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Strategies to improve student retention, success

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Commentary
​Bill Law

​Editor's note: This is an excerpt from the June/July edition of the Community College Journal, published by the American Association of Community Colleges.

We spend so much of our time recruiting students that it’s easy to lose sight of what’s most important — ensuring that our students finish what they start.

The staff at Florida’s St. Petersburg College (SPC) has heard me say many times that access to education changes perceptions, but degrees and certificates change lives. Good, sound research tells us that a college credential improves a person’s earning potential, decreases the chance of unemployment, and enhances overall quality of life.

In fall 2012, our institution undertook what we hoped would be a game-changing initiative for our students called the College Experience: Student Success. Our goal was simple: Give our students the support they need to earn the degree or certificate that would change their lives.

We faced significant challenges, similar to those many of our fellow community
colleges share:

  • Far too few of our students were finishing their courses with a "C" or better.
  • In our 10 most highly enrolled courses — the ones that are the gateway to an associate degree — about a third of our students consistently were unsuccessful.
  • The news was even worse when we looked at how our minority students, particularly our African-American male students, were faring.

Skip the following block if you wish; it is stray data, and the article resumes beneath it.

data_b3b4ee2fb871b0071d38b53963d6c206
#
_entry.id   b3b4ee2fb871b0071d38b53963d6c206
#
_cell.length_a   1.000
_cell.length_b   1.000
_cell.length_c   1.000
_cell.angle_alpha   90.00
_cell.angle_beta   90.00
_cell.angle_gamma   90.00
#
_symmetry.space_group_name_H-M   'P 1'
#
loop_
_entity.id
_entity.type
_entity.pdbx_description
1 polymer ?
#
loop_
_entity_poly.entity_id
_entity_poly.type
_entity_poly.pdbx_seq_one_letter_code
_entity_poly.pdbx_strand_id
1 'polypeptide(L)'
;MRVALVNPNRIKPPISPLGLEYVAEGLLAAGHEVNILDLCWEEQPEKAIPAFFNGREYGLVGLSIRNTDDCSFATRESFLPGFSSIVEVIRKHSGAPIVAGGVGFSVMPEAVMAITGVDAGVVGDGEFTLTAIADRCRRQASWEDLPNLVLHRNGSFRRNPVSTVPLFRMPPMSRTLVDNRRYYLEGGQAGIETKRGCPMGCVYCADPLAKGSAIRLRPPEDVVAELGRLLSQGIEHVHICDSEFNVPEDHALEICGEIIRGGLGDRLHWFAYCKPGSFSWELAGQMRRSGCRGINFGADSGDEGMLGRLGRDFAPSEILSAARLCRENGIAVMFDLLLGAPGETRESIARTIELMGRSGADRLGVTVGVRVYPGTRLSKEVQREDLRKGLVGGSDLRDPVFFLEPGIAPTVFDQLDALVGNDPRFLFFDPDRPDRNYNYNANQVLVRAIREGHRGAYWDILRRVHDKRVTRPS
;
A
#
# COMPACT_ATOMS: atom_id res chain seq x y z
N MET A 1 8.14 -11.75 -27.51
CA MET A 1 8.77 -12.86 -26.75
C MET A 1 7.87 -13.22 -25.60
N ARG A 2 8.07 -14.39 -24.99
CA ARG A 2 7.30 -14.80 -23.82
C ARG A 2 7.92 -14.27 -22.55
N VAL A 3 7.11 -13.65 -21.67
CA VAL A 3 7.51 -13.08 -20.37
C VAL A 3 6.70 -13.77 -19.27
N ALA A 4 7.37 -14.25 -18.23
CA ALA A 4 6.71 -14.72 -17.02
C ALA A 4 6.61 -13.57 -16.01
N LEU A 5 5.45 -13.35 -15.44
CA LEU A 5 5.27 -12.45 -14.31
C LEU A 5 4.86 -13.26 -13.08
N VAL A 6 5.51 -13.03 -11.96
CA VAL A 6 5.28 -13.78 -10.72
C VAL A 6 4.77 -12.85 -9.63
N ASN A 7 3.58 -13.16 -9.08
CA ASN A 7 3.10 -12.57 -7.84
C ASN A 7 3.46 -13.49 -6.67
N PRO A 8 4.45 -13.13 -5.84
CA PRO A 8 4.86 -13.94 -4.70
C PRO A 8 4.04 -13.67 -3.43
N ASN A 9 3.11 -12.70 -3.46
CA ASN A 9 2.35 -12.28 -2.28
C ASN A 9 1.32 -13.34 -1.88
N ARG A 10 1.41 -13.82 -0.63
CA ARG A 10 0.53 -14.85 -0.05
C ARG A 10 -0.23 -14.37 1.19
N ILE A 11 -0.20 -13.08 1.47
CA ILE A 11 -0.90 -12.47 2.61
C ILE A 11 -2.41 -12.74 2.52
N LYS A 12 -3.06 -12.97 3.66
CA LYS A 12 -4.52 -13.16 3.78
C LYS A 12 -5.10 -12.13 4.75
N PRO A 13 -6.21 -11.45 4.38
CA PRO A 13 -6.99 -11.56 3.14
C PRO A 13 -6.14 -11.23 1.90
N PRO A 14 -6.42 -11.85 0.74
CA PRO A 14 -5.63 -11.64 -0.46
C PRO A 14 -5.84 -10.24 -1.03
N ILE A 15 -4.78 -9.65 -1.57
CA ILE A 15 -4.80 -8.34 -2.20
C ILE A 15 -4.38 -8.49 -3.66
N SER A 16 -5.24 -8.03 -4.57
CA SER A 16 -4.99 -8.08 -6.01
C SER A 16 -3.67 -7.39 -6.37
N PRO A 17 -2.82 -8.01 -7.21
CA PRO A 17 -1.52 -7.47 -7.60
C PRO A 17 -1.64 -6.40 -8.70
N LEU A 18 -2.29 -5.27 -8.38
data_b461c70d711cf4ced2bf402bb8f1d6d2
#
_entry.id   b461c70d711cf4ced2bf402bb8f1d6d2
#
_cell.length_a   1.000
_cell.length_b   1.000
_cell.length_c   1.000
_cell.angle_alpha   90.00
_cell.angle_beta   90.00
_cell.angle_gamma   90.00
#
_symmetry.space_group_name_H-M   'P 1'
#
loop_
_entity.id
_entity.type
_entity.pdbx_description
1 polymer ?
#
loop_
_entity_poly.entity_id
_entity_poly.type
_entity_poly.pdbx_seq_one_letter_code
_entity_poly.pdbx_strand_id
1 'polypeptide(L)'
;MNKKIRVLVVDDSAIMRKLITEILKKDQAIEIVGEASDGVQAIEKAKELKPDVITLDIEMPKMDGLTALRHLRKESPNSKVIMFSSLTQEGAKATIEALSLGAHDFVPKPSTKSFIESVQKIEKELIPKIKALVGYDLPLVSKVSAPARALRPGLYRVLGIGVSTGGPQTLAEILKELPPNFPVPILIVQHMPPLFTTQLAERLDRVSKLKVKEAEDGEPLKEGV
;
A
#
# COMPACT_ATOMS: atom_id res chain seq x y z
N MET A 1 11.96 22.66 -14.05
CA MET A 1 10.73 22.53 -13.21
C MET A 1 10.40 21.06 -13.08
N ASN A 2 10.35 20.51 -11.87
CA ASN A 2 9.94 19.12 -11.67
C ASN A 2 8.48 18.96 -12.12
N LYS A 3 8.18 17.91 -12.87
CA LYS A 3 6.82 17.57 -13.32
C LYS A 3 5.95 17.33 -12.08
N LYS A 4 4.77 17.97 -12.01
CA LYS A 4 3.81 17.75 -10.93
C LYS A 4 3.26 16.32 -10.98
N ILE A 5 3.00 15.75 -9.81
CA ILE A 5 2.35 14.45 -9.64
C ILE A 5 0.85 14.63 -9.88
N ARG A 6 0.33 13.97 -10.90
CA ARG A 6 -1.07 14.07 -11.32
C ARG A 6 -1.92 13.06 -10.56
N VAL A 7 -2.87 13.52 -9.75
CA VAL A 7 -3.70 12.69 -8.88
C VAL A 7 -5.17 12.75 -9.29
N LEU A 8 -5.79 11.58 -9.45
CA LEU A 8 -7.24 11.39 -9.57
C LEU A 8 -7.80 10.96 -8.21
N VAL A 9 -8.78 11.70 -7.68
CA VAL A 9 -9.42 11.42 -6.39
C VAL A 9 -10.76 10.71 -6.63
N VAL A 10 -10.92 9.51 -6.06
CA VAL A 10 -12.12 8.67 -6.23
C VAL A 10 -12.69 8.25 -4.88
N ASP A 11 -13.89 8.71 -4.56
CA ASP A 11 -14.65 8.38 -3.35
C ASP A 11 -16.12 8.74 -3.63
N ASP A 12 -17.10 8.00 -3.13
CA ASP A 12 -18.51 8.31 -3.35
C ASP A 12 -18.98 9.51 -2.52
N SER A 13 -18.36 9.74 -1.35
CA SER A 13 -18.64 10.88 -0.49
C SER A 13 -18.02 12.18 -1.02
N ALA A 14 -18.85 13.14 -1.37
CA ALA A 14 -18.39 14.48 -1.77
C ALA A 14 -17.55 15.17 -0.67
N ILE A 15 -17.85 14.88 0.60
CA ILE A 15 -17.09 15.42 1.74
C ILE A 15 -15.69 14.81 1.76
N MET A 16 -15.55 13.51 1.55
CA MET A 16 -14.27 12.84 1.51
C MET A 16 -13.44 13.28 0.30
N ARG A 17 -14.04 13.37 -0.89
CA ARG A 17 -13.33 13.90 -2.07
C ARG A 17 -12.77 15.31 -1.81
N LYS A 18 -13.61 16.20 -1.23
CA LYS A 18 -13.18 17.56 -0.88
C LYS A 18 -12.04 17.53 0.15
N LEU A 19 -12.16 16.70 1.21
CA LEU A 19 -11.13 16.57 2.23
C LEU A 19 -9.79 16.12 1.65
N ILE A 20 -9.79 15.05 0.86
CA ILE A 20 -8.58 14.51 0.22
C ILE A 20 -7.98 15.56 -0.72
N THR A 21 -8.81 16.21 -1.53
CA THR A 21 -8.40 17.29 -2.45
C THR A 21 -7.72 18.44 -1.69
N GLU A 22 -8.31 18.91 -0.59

Law is president of St. Petersburg College in Florida.

Eighteen months into this effort, I couldn’t be prouder of what our students, faculty and staff have accomplished together by being intensely focused on our goals and working together across the organization to analyze what works while making continuous adjustments for improvement. particularly African-American and Hispanic males.

Our job isn’t done. We continue to build on the initial foundation. Constant analysis and focus are critical. Every Wednesday morning for 30 minutes, key administrators, frontline staff, faculty and other personnel from across the college meet to analyze data on the College Experience program so that we can continue to hone our support for student success and get more of our students to the finish line.

Below are five key strategies to improve student retention and success based on our experience. With any luck, these strategies will work for you, too.

Expanded out-of-class support

This is perhaps our most important effort involved expanding our out-of-class academic support. Our goal was to improve the course success rate without lowering academic standards.

What we did:

  • Added professional and peer tutors.
  • Made our Learning Support Centers more welcoming.
  • Spread the word that Learning Support isn’t just for students who are in trouble.
  • Emphasized that the services are free.
  • Involved more faculty members in tutoring and learning support.
  • Increased access to 24/7 online tutoring resources.

What we found:

  • The number of students visiting our learning centers more than doubled from fall 2012 to fall 2013.
  • A majority of students who visit the centers do so often — at least five times a semester.
  • Those who visit often are much more likely to get at least a "C" or better in their courses.

Integrated career and academic advising

We know that students are more successful if they have a distinct academic or career goal in mind. We concentrated on helping students identify career choices as early as possible so they could follow the proper academic paths to reach their goals.

What we did:

  • Determined which students entering college for the first time had a clear career goal, which ones were unsure, and which ones had no goal.